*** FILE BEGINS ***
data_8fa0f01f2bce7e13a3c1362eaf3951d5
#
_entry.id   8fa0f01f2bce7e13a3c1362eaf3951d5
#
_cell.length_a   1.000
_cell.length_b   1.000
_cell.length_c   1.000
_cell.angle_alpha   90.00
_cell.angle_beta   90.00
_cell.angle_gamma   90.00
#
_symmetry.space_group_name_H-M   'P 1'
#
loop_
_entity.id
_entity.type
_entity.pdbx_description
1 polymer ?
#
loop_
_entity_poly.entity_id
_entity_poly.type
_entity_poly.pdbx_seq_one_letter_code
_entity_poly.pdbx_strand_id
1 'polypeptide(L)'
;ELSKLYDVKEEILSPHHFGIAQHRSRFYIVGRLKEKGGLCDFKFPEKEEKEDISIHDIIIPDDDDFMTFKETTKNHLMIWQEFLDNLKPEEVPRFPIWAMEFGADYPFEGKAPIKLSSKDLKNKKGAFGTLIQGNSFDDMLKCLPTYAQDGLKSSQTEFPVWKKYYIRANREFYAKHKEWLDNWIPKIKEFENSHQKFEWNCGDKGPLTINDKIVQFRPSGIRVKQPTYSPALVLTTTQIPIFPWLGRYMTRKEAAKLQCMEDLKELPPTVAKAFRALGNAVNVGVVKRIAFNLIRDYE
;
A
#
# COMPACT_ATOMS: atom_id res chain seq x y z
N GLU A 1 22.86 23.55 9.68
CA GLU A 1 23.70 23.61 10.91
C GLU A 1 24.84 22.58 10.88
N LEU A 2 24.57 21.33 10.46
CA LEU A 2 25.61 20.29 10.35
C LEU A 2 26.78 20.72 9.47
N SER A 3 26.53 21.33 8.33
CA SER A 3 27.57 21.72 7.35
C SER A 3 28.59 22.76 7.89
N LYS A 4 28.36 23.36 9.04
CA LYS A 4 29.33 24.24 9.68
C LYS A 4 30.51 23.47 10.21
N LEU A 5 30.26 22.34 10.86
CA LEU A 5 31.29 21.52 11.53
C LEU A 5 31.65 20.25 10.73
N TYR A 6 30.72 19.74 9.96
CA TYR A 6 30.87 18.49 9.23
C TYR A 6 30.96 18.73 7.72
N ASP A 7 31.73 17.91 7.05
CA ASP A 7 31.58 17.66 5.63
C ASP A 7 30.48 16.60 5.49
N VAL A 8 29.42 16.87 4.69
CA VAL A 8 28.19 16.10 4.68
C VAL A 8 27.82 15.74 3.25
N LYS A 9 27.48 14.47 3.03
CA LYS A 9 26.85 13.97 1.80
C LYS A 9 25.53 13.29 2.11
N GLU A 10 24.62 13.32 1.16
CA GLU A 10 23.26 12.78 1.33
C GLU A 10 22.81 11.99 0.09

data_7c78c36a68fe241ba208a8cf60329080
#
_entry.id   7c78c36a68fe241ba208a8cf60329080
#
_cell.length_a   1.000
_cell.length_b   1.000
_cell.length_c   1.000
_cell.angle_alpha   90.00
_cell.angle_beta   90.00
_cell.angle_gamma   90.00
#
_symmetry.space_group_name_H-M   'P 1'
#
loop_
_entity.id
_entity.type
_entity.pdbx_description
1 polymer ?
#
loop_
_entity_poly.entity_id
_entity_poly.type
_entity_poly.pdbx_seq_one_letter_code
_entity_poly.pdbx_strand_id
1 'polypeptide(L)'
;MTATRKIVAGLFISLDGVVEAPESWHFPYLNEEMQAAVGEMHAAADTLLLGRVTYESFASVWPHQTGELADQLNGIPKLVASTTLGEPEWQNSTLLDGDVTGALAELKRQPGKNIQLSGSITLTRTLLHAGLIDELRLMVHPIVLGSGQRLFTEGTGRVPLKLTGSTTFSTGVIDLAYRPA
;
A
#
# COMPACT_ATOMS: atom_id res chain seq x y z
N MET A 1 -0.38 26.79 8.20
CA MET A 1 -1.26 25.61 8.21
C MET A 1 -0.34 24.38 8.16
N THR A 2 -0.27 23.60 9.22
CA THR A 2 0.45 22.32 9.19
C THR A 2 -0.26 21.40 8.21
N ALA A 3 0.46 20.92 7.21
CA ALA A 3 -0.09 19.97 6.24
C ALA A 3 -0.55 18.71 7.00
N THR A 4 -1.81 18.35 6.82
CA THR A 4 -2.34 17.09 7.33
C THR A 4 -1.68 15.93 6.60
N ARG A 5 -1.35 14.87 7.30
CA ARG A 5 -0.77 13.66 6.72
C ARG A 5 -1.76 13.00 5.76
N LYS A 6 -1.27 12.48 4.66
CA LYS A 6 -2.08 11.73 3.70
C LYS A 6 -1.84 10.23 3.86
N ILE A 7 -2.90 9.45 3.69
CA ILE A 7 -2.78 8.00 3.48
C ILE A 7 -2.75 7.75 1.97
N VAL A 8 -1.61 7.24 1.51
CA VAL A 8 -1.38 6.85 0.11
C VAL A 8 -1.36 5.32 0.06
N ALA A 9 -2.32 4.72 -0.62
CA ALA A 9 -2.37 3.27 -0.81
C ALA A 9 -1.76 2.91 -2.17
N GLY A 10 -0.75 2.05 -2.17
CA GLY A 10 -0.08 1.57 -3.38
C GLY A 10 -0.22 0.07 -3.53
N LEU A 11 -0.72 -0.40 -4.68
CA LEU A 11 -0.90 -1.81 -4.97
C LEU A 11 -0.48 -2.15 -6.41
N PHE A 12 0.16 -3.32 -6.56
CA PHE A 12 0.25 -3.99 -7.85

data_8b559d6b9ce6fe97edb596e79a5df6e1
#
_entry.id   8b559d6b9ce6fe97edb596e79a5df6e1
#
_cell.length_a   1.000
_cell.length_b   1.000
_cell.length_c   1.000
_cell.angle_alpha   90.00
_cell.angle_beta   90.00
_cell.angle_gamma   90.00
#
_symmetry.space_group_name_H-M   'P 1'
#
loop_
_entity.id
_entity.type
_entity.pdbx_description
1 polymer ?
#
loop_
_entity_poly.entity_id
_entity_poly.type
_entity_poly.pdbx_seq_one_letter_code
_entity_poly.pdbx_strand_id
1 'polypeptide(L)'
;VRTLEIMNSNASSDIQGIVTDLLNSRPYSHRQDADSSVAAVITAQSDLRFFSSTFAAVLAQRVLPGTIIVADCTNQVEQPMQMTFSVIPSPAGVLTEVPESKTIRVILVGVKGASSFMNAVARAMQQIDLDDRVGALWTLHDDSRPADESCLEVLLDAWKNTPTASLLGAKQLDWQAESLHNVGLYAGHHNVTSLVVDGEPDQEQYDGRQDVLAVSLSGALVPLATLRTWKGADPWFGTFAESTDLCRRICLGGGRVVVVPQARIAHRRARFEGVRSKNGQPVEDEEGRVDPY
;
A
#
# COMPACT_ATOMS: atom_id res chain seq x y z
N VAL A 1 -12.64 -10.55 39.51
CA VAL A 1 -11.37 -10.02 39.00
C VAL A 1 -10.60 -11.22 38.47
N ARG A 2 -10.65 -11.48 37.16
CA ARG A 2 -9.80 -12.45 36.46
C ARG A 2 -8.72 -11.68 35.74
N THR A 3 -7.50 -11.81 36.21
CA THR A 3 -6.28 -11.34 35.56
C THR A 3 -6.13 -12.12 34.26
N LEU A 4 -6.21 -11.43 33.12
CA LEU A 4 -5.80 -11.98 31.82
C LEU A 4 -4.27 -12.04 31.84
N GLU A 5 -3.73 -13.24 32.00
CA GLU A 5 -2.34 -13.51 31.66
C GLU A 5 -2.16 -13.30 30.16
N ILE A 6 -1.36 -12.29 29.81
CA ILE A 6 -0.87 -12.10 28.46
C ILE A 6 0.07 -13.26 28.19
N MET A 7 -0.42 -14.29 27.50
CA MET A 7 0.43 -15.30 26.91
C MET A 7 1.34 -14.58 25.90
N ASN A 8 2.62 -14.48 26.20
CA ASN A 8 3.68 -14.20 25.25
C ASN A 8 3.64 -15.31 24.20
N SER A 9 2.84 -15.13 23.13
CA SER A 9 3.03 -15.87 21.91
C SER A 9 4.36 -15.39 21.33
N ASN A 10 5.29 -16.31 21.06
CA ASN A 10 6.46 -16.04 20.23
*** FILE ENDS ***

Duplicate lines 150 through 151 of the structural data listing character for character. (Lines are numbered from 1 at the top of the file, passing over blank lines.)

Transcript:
1 'polypeptide(L)'
;VRTLEIMNSNASSDIQGIVTDLLNSRPYSHRQDADSSVAAVITAQSDLRFFSSTFAAVLAQRVLPGTIIVADCTNQVEQPMQMTFSVIPSPAGVLTEVPESKTIRVILVGVKGASSFMNAVARAMQQIDLDDRVGALWTLHDDSRPADESCLEVLLDAWKNTPTASLLGAKQLDWQAESLHNVGLYAGHHNVTSLVVDGEPDQEQYDGRQDVLAVSLSGALVPLATLRTWKGADPWFGTFAESTDLCRRICLGGGRVVVVPQARIAHRRARFEGVRSKNGQPVEDEEGRVDPY